Monday Morning Quarterback Part I
By BOP Staff
July 30, 2012
Samuel Hoelker: When I saw Friday's numbers, my heart sank, and when I saw the weekend estimates, I was very surprised. Like everyone else, I have Nolan's franchise on a pedestal above any other superhero franchise. While The Avengers was fun, and most of the Marvel films not starring Edward Norton were cromulent at the very least, these films do much more. I never thought The Dark Knight Rises would beat Avengers, and it's a shame that it won't, but I think we should still be content that we have an excellent, mostly satisfying conclusion to one of the more unique franchises of the decade. And in the end, it'll be what's more remembered in film history, for better and for worse.
Edwin Davies: For pretty much any movie, nearly $300 million in ten days is pretty spectacular, and I would say that it's still pretty good for The Dark Knight Rises, even taking all the other events surrounding it out of the equation.
One of the key areas of discussion leading up to the release of the film - and this is something that we have touched on in MMQBs in the past - was whether or not The Dark Knight represented an anomaly because of the perfect storm created around its release by the untimely and tragic death of Heath Ledger, but also from the fact that it pitted Batman against his greatest and most iconic foe. Before Aurora, before the actual opening weekend, this was the main point of contention; without as powerful a villain as the Joker, and the accompanying media storm, could The Dark Knight Rises ever hope to top its predecessor? I was always very optimistic on this point and thought that it might, but there always remained the possibility that it wouldn't, and that even the sequel effect would not be enough to help it to ultimately outgross The Dark Knight, even if it started stronger.
Since I had that potential outcome in the back of my mind, this result does not strike me as particularly disastrous relatively to expectations, since even great sequels have sometimes failed to outperform the films they followed. Case in point; Spider-Man 2 made $30 million less than Spider-Man, even though the first film was beloved and the second was generally considered to be even better. Obviously the numbers we are dealing with here are far bigger and the circumstances are more extreme, so the final difference between the two films could be as much as $100 million or more, but even so, I don't think anyone is going to walk away thinking of The Dark Knight Rises as a disaster, so much as a missed opportunity caused by an event that no one could have foreseen.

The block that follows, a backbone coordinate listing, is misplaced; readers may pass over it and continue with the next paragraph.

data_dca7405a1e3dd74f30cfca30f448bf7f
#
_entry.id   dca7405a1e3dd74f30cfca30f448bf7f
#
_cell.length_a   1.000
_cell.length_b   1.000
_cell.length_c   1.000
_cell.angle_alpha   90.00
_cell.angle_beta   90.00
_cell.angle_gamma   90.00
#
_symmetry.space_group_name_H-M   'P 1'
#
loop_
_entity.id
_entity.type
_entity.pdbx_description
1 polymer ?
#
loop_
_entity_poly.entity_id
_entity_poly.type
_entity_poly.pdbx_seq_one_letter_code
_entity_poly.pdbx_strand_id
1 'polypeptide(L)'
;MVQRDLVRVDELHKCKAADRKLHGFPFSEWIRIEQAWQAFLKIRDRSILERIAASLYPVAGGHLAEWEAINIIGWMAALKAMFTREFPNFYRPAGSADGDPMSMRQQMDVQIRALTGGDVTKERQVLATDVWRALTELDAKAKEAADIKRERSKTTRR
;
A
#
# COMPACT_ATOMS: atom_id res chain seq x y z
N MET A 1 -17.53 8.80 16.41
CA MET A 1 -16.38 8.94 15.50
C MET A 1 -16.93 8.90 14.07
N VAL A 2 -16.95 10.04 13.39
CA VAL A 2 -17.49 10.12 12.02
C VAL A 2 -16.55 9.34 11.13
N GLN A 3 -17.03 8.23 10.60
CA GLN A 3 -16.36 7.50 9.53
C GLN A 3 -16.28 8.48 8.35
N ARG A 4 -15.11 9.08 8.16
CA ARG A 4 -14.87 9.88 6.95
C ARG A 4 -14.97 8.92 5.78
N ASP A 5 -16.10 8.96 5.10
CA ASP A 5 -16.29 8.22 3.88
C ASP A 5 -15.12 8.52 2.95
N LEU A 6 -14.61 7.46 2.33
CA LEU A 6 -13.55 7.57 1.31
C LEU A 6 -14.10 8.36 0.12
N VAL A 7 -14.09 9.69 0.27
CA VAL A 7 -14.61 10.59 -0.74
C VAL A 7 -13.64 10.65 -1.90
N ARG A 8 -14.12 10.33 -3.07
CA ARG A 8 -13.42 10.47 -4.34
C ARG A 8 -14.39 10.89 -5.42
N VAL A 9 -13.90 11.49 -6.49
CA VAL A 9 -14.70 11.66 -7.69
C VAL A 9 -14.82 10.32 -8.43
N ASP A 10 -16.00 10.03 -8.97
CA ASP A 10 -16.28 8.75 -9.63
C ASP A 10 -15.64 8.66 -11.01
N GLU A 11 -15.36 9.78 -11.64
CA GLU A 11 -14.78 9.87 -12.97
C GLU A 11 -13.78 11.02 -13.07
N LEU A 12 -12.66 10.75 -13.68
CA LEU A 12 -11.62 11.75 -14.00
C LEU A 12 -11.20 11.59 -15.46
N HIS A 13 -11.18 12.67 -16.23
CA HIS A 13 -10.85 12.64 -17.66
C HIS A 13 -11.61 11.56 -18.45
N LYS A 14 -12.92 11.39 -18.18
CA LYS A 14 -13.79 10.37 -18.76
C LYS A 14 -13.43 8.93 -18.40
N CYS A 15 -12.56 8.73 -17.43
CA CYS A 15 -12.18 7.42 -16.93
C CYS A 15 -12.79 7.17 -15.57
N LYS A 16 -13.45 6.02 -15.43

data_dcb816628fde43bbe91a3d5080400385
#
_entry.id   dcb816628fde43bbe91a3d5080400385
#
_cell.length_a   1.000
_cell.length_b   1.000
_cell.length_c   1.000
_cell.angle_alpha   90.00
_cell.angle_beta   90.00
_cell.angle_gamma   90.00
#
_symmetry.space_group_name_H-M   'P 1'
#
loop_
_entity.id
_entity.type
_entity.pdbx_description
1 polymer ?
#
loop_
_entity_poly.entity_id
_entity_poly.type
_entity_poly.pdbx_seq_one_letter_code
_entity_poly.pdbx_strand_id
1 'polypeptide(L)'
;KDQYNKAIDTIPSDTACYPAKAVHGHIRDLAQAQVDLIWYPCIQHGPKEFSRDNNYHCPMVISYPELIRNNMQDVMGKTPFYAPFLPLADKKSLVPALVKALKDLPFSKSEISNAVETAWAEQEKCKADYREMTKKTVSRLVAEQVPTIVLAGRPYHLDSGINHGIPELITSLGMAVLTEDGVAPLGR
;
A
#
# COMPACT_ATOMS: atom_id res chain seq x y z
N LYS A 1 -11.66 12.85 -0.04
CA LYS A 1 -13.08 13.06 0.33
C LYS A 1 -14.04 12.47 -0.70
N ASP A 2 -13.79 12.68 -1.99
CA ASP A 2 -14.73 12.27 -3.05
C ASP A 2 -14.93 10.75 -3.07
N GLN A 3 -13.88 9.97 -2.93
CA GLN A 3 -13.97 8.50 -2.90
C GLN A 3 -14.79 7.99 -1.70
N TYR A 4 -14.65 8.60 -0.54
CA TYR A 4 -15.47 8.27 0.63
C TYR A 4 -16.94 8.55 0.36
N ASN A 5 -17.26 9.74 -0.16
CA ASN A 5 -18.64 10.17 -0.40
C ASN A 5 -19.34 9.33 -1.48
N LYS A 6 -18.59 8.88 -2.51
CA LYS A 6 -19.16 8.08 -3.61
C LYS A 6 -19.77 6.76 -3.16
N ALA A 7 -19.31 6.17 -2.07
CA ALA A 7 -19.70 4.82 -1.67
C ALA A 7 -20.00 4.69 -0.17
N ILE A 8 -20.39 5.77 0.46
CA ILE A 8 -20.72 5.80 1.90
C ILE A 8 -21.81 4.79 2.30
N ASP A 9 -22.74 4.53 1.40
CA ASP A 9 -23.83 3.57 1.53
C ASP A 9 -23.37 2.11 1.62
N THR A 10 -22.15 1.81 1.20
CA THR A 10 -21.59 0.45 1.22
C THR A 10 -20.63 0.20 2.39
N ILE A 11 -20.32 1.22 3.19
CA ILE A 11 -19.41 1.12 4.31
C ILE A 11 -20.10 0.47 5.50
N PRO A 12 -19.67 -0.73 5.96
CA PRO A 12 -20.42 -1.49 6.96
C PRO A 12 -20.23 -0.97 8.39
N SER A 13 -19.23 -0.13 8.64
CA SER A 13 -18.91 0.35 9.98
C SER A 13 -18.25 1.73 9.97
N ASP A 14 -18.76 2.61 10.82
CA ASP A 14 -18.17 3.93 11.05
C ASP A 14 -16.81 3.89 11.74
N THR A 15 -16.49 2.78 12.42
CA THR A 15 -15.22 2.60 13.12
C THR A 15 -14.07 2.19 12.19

Jim Van Nest: I think Edwin nailed this one. The expectations set were unrealistic. There was a "perfect storm" surrounding Dark Knight that didn't accompany Rises. Ledger's death was a part of that, but I really think that the Joker character was a larger part of it. A film doesn't make the kind of money Dark Knight did by catering to comic book guys and fanboys, it has to have a much larger appeal. Everyone from five-year-olds to grannies know who Joker is. I don't think you can say the same for Bane. And while he may be a more desirable villain to the fanboys, to the masses, he's a dude wearing a funny mask. I think the $287 million over ten days is phenomenal and folks probably shouldn't have expected so much from it.